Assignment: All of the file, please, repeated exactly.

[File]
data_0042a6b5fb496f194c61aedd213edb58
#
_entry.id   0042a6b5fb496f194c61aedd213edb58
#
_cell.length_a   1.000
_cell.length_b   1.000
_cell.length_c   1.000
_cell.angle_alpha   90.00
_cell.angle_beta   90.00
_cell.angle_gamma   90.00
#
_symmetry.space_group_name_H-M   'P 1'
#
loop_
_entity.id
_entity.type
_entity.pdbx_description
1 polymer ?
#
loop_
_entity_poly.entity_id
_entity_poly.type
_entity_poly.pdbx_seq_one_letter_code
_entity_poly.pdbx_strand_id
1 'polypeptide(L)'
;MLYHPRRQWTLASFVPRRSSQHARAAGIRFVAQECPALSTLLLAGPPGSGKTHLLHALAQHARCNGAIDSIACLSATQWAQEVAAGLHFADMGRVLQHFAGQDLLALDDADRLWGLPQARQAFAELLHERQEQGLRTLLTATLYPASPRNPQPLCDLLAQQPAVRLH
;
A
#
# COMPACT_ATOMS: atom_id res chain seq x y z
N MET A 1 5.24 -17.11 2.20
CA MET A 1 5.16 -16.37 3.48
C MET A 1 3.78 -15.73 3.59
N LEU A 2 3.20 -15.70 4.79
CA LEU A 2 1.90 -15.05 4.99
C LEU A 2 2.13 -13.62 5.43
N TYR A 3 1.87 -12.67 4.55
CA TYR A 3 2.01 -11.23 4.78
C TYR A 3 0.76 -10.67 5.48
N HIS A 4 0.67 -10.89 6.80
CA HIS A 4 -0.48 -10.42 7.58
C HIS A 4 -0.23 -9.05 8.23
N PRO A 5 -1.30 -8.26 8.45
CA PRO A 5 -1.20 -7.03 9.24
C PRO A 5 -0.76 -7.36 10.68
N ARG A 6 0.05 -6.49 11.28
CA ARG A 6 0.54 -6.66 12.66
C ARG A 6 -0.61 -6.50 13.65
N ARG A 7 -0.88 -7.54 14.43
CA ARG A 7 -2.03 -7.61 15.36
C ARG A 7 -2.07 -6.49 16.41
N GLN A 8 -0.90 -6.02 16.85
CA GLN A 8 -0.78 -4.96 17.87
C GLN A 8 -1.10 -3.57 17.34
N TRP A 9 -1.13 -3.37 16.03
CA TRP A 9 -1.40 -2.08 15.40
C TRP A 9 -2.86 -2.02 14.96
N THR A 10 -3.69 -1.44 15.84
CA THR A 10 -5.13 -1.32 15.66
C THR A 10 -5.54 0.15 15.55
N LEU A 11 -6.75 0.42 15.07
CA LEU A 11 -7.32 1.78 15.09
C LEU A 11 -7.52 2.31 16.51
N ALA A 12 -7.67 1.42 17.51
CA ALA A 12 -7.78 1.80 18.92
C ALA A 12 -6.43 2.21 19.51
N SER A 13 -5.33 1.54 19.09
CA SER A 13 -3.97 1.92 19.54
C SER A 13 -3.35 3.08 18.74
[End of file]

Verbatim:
data_0042a6b5fb496f194c61aedd213edb58
#
_entry.id   0042a6b5fb496f194c61aedd213edb58
#
_cell.length_a   1.000
_cell.length_b   1.000
_cell.length_c   1.000
_cell.angle_alpha   90.00
_cell.angle_beta   90.00
_cell.angle_gamma   90.00
#
_symmetry.space_group_name_H-M   'P 1'
#
loop_
_entity.id
_entity.type
_entity.pdbx_description
1 polymer ?
#
loop_
_entity_poly.entity_id
_entity_poly.type
_entity_poly.pdbx_seq_one_letter_code
_entity_poly.pdbx_strand_id
1 'polypeptide(L)'
;MLYHPRRQWTLASFVPRRSSQHARAAGIRFVAQECPALSTLLLAGPPGSGKTHLLHALAQHARCNGAIDSIACLSATQWAQEVAAGLHFADMGRVLQHFAGQDLLALDDADRLWGLPQARQAFAELLHERQEQGLRTLLTATLYPASPRNPQPLCDLLAQQPAVRLH
;
A
#
# COMPACT_ATOMS: atom_id res chain seq x y z
N MET A 1 5.24 -17.11 2.20
CA MET A 1 5.16 -16.37 3.48
C MET A 1 3.78 -15.73 3.59
N LEU A 2 3.20 -15.70 4.79
CA LEU A 2 1.90 -15.05 4.99
C LEU A 2 2.13 -13.62 5.43
N TYR A 3 1.87 -12.67 4.55
CA TYR A 3 2.01 -11.23 4.78
C TYR A 3 0.76 -10.67 5.48
N HIS A 4 0.67 -10.89 6.80
CA HIS A 4 -0.48 -10.42 7.58
C HIS A 4 -0.23 -9.05 8.23
N PRO A 5 -1.30 -8.26 8.45
CA PRO A 5 -1.20 -7.03 9.24
C PRO A 5 -0.76 -7.36 10.68
N ARG A 6 0.05 -6.49 11.28
CA ARG A 6 0.54 -6.66 12.66
C ARG A 6 -0.61 -6.50 13.65
N ARG A 7 -0.88 -7.54 14.43
CA ARG A 7 -2.03 -7.61 15.36
C ARG A 7 -2.07 -6.49 16.41
N GLN A 8 -0.90 -6.02 16.85
CA GLN A 8 -0.78 -4.96 17.87
C GLN A 8 -1.10 -3.57 17.34
N TRP A 9 -1.13 -3.37 16.03
CA TRP A 9 -1.40 -2.08 15.40
C TRP A 9 -2.86 -2.02 14.96
N THR A 10 -3.69 -1.44 15.84
CA THR A 10 -5.13 -1.32 15.66
C THR A 10 -5.54 0.15 15.55
N LEU A 11 -6.75 0.42 15.07
CA LEU A 11 -7.32 1.78 15.09
C LEU A 11 -7.52 2.31 16.51
N ALA A 12 -7.67 1.42 17.51
CA ALA A 12 -7.78 1.80 18.92
C ALA A 12 -6.43 2.21 19.51
N SER A 13 -5.33 1.54 19.09
CA SER A 13 -3.97 1.92 19.54
C SER A 13 -3.35 3.08 18.74